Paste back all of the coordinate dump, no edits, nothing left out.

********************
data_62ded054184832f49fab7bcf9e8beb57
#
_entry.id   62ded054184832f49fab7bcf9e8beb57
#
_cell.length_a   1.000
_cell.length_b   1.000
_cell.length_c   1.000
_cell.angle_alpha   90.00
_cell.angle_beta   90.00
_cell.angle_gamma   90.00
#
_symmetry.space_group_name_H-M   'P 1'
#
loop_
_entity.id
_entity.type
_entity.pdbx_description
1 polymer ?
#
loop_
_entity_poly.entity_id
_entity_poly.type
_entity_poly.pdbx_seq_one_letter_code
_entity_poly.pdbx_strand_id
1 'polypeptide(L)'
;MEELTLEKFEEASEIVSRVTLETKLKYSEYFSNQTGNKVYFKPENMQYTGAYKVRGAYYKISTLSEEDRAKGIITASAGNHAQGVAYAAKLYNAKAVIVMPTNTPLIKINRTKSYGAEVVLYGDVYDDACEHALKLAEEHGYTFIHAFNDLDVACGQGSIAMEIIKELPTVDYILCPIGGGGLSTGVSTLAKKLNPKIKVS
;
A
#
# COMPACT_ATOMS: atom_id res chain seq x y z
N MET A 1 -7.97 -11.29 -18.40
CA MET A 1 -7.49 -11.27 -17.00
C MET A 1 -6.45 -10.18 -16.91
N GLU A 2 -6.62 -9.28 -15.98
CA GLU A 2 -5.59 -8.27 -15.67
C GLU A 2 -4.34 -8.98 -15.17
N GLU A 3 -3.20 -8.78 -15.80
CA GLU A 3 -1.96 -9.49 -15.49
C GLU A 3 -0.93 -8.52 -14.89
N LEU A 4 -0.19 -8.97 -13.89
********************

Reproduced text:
data_62ded054184832f49fab7bcf9e8beb57
#
_entry.id   62ded054184832f49fab7bcf9e8beb57
#
_cell.length_a   1.000
_cell.length_b   1.000
_cell.length_c   1.000
_cell.angle_alpha   90.00
_cell.angle_beta   90.00
_cell.angle_gamma   90.00
#
_symmetry.space_group_name_H-M   'P 1'
#
loop_
_entity.id
_entity.type
_entity.pdbx_description
1 polymer ?
#
loop_
_entity_poly.entity_id
_entity_poly.type
_entity_poly.pdbx_seq_one_letter_code
_entity_poly.pdbx_strand_id
1 'polypeptide(L)'
;MEELTLEKFEEASEIVSRVTLETKLKYSEYFSNQTGNKVYFKPENMQYTGAYKVRGAYYKISTLSEEDRAKGIITASAGNHAQGVAYAAKLYNAKAVIVMPTNTPLIKINRTKSYGAEVVLYGDVYDDACEHALKLAEEHGYTFIHAFNDLDVACGQGSIAMEIIKELPTVDYILCPIGGGGLSTGVSTLAKKLNPKIKVS
;
A
#
# COMPACT_ATOMS: atom_id res chain seq x y z
N MET A 1 -7.97 -11.29 -18.40
CA MET A 1 -7.49 -11.27 -17.00
C MET A 1 -6.45 -10.18 -16.91
N GLU A 2 -6.62 -9.28 -15.98
CA GLU A 2 -5.59 -8.27 -15.67
C GLU A 2 -4.34 -8.98 -15.17
N GLU A 3 -3.20 -8.78 -15.80
CA GLU A 3 -1.96 -9.49 -15.49
C GLU A 3 -0.93 -8.52 -14.89
N LEU A 4 -0.19 -8.97 -13.89